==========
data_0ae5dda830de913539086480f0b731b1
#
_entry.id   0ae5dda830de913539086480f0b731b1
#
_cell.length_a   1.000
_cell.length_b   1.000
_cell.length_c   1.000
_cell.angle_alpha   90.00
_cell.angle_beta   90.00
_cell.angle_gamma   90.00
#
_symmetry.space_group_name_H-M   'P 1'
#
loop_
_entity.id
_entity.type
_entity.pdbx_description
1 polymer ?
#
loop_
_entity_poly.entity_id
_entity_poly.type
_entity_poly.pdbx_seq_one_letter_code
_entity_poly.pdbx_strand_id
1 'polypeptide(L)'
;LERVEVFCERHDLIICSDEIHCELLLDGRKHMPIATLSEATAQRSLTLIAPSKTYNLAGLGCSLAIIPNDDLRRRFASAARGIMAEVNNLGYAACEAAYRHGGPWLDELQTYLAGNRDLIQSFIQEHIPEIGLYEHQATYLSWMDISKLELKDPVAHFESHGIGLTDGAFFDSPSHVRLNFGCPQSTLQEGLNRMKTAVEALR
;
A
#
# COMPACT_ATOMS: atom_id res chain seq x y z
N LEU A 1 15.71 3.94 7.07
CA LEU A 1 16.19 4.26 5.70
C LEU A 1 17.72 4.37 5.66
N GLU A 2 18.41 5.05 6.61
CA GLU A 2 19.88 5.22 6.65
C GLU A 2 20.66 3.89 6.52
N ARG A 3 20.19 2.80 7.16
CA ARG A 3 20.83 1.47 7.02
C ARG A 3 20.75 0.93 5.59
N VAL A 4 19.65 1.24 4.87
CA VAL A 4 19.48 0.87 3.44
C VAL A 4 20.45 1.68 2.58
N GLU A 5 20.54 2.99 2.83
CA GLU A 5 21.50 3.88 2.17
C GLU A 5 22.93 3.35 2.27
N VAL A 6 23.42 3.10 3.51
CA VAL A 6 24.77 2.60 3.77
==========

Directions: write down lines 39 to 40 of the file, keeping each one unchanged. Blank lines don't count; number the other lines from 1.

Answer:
C ARG A 3 20.75 0.93 5.59
N VAL A 4 19.65 1.24 4.87